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  • Rich Haglund

When do we need more than justice?

As we try to make a difference through "social impact" or work for "social justice," we might be wise to pause and reflect on the words we use and whether they're constraining the good we seek tor bring to pass.


In 1987, the late philosopher Annette C. Baier wrote an essay, The Need for More than Justice. Baier drew upon the earlier work of Carol Gilligan and others to argue that we should not pursue justice alone. Why? Because our philosophical understanding of justice is tainted because it draws from a philosophical tradition that justifies caring less for some of those who supposedly have a right to this "justice."


(I won't be offended if you find I've completely missed the point. It's been a long time since I was swimming in philosophical treatises in college. And, even then, I didn't read as deeply as others because I was anxious to get out and play ultimate.)


"It is not," Baier said, "mercy that is to season justice, but a less authoritarian humanitarian supplement, a felt concern for the good of others and for community with them." Baier calls this concern for others and for community "care."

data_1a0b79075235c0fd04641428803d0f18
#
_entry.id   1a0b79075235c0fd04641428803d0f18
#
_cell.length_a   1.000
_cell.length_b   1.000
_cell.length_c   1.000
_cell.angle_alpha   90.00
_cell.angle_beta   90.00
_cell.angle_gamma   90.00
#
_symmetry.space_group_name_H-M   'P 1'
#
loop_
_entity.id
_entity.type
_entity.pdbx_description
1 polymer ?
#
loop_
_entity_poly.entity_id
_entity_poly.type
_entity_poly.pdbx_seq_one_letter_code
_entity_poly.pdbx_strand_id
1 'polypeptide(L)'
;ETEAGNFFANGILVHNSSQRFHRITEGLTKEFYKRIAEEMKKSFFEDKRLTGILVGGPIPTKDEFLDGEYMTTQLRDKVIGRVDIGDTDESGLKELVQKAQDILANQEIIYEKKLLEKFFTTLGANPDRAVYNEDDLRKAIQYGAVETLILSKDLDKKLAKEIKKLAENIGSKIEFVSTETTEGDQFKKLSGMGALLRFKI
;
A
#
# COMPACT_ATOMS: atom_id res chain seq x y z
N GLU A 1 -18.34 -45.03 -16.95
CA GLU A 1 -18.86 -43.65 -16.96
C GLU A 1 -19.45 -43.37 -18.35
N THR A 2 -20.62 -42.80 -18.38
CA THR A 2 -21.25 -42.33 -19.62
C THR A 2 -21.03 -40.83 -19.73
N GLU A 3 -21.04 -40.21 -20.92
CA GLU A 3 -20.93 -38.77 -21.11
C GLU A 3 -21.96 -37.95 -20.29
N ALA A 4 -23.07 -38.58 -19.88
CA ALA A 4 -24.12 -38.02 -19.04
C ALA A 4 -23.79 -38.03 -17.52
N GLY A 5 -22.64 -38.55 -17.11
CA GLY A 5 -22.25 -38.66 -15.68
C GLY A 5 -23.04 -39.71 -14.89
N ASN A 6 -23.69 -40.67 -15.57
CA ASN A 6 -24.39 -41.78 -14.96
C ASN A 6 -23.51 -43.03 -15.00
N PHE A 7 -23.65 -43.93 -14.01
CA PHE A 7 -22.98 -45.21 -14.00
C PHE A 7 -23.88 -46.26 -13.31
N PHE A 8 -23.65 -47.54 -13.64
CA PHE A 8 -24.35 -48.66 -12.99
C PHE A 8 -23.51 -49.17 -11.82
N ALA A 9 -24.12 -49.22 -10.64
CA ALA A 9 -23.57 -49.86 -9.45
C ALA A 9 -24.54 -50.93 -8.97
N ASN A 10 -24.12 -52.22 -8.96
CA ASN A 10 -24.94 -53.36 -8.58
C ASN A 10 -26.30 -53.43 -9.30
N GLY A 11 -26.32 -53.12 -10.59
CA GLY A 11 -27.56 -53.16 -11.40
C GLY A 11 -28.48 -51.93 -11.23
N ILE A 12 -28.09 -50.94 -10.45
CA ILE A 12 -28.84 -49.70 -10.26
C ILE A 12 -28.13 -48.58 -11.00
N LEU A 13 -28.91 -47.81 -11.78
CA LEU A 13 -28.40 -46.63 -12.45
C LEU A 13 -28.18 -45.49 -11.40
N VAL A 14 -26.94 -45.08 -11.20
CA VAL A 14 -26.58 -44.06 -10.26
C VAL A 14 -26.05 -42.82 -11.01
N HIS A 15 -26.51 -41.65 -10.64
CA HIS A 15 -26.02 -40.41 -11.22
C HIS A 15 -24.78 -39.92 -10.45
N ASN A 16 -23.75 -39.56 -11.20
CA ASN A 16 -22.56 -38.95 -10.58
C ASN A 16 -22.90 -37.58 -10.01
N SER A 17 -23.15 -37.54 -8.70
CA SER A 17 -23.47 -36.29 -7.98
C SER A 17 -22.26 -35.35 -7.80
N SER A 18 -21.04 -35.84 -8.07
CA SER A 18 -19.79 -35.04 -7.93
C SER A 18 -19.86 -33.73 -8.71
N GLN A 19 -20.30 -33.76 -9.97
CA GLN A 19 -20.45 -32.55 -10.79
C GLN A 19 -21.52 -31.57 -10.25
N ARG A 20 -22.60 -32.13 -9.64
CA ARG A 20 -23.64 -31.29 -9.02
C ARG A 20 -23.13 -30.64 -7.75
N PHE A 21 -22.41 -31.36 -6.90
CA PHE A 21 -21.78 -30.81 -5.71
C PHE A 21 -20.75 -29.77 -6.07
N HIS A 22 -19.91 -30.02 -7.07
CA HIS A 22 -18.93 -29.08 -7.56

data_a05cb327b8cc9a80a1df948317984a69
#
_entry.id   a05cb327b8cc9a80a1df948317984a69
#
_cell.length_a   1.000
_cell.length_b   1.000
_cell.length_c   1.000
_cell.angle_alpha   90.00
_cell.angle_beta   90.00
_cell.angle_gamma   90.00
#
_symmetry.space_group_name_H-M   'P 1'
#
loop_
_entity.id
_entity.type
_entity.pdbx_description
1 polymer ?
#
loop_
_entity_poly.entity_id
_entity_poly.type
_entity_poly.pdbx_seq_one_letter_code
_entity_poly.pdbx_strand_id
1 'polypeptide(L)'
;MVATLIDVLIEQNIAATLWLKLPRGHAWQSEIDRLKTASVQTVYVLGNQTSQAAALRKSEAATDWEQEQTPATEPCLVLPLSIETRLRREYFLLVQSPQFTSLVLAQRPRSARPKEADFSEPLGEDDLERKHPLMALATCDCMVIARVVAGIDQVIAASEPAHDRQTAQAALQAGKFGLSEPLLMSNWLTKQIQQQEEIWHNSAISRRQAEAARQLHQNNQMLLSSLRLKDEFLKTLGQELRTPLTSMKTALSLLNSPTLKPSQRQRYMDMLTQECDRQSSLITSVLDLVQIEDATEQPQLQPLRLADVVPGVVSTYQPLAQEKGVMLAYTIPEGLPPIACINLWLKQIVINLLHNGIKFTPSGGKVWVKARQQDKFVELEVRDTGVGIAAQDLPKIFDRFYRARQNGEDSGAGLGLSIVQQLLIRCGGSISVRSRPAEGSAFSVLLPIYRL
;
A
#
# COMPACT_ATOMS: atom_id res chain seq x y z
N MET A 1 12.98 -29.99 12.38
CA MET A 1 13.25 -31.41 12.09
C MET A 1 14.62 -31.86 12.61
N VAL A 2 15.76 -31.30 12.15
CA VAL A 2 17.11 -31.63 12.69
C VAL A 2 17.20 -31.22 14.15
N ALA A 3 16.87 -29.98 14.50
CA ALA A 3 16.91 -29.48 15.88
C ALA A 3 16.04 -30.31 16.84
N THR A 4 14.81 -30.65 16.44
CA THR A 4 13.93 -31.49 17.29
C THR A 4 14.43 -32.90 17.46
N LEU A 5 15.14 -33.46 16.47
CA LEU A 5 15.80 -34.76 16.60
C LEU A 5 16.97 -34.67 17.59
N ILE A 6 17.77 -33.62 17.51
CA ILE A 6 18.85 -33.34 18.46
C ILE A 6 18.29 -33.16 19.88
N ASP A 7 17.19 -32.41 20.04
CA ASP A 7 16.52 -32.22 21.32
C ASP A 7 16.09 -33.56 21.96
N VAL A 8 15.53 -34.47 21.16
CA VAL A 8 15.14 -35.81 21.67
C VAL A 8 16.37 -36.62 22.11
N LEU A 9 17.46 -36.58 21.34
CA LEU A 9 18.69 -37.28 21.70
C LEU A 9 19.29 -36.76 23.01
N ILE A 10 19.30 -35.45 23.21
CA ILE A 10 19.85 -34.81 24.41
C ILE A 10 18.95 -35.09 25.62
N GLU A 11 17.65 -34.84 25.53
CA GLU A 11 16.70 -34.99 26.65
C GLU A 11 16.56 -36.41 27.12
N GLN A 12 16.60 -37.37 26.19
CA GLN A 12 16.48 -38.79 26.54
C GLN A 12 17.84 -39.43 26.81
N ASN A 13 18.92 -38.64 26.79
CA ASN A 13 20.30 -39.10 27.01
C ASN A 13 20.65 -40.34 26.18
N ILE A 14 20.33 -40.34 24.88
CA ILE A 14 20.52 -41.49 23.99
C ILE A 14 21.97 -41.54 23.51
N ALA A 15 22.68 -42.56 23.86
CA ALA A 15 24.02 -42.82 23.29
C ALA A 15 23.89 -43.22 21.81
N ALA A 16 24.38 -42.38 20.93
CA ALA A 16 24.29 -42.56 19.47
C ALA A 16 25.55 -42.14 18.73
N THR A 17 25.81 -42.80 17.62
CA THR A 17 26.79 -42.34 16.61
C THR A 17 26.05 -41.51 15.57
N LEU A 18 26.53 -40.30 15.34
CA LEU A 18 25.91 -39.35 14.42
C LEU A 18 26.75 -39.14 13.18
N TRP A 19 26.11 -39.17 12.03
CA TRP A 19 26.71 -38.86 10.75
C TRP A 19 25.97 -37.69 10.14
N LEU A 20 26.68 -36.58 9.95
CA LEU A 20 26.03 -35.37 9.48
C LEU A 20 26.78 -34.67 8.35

Why care? When justice is the primary virtue, as it is for Kant, society may be imbued with "respect for equal rights, . . . due process, [and] equal opportunity to participate in political activities leading to policy and law-making . . ." But, "none of these goods do much to ensure that the people who have and mutually respect such rights will have any other relationships to one another than the minimal relationship needed to keep such a 'civil society' going." Do we really envision a world of minimal relationships? Is "civil" all we're striving for?


Baier quotes one of Gilligan's study subjects. He said,

People have real emotional needs to be attached to something, and equality does not give you attachment.

Simply creating a space in which people don't interfere with others' pursuit of "whatever [they] are into" is unlikely to yield the attachment people seek, "decent community," or "a good society." It's not enough, Baier continued, to simply agree on the minimum justice and equal rights and to then trust that enough people will voluntarily "go further and cultivate [a] more demanding ideal of responsibility and care."


As I read Baier's essay, I thought about its application to education. Baier declares,

Noninterference can, especially for the relatively powerless, such as the very young, amount to neglect, and even between equals can be isolating and alienating.

So, for anyone connected to the education of our young people (which, I would argue, we all are, directly or indirectly), we should not be satisfied with simply "drafting legislation," worshipping rules, and exaggerating "the importance of independence over mutual interdependence." Instead, we should ask ourselves, What can we do to cultivate "a felt concern for the good of others and for community with them?"



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